Former Olympus chairman, Tsuyoshi Kikukawa, has pleaded guilty to charges of falsifying accounts, covering up losses of $1.7bn(£1.1bn), in a trial that begins today.
Two other former executives, as well as the company itself, filed a guilty plea in Tokyo District Court.
They face up to 10 years in prison.
The three admitted to hiding losses dating back to the 1990s, which were brought to light by a former chief executive, Michael Woodford.
Mr Kikukawa said he regretted not revealing the accounting irregularities earlier.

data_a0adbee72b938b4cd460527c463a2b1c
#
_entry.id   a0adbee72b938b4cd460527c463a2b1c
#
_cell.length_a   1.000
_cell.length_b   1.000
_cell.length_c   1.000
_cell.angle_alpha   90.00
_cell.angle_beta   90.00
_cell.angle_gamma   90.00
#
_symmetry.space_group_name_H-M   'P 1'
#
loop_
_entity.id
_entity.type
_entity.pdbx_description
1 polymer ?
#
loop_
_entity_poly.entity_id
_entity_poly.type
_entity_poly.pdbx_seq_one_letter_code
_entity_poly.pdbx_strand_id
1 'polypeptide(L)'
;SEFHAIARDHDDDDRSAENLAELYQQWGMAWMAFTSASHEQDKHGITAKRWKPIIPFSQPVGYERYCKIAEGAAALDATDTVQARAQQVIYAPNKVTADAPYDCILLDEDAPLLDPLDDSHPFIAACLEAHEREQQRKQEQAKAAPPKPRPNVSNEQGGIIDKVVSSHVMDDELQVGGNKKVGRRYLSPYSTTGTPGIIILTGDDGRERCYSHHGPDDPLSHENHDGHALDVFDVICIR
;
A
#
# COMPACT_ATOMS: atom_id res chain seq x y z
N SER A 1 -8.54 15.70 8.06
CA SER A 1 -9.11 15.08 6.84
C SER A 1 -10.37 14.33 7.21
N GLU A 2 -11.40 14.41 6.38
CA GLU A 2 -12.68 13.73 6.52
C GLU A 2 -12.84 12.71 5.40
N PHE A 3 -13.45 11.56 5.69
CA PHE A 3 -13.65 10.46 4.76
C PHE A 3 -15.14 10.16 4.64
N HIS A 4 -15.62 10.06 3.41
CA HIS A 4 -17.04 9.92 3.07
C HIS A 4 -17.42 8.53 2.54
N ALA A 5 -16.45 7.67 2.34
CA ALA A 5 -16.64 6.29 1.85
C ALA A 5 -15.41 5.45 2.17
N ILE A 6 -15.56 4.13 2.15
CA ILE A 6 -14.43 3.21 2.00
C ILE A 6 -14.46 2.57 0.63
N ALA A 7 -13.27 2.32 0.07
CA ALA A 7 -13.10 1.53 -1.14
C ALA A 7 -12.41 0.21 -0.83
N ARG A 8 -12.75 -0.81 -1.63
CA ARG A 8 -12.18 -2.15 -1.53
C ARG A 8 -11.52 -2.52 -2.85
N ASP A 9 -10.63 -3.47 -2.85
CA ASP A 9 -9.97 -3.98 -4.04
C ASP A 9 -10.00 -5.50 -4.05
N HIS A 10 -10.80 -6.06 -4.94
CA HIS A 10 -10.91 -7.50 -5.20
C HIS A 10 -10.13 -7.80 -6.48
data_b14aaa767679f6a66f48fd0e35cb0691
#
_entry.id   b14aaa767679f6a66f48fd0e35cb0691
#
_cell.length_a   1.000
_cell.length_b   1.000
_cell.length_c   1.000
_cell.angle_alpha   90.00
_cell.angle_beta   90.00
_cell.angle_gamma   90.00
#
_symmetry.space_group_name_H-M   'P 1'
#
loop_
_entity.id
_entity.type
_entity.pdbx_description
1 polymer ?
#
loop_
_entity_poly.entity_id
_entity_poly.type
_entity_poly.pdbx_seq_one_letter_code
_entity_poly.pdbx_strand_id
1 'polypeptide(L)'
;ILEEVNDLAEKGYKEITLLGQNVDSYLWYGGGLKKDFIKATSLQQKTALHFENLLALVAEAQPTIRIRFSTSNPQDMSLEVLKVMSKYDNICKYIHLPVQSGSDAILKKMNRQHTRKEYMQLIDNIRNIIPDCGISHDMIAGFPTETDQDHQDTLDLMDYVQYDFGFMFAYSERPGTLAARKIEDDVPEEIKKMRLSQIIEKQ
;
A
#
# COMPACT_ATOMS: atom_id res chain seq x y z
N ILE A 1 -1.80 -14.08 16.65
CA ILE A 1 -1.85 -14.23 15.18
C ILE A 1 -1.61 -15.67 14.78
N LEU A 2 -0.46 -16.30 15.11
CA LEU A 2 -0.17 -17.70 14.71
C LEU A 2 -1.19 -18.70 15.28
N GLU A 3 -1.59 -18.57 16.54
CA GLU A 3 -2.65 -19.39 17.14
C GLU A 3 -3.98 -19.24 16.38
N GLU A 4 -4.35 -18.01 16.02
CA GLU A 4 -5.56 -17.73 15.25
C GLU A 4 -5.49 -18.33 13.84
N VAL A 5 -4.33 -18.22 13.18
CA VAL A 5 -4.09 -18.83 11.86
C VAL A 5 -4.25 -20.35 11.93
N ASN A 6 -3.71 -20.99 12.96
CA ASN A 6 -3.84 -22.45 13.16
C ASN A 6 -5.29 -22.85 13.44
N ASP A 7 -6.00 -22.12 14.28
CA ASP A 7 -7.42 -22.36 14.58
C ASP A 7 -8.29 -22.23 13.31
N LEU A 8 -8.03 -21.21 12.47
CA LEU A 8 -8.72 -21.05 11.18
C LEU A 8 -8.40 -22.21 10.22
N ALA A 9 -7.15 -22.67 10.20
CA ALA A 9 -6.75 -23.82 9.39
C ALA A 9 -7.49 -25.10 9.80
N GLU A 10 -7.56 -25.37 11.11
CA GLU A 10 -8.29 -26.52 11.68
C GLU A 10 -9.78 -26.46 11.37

“There is no mistake. The entire responsibility lies with me,” Mr Kikukawa said in court on Tuesday.
He also apologised for the trouble caused to investors, customers, employees and the general public.
The scandal was revealed when Mr Woodford, the British chief executive, was dismissed from his post after he challenged Mr Kikukawa and the board over suspiciously large payments related to acquisitions.
An investigation was launched that revealed a cover-up of losses.
Mr Kikukawa, former executive vice president Hisashi Mori and former auditing officer Hideo Yamada were arrested in February and later indicted on suspected violation of the Financial Instruments and Exchange Act.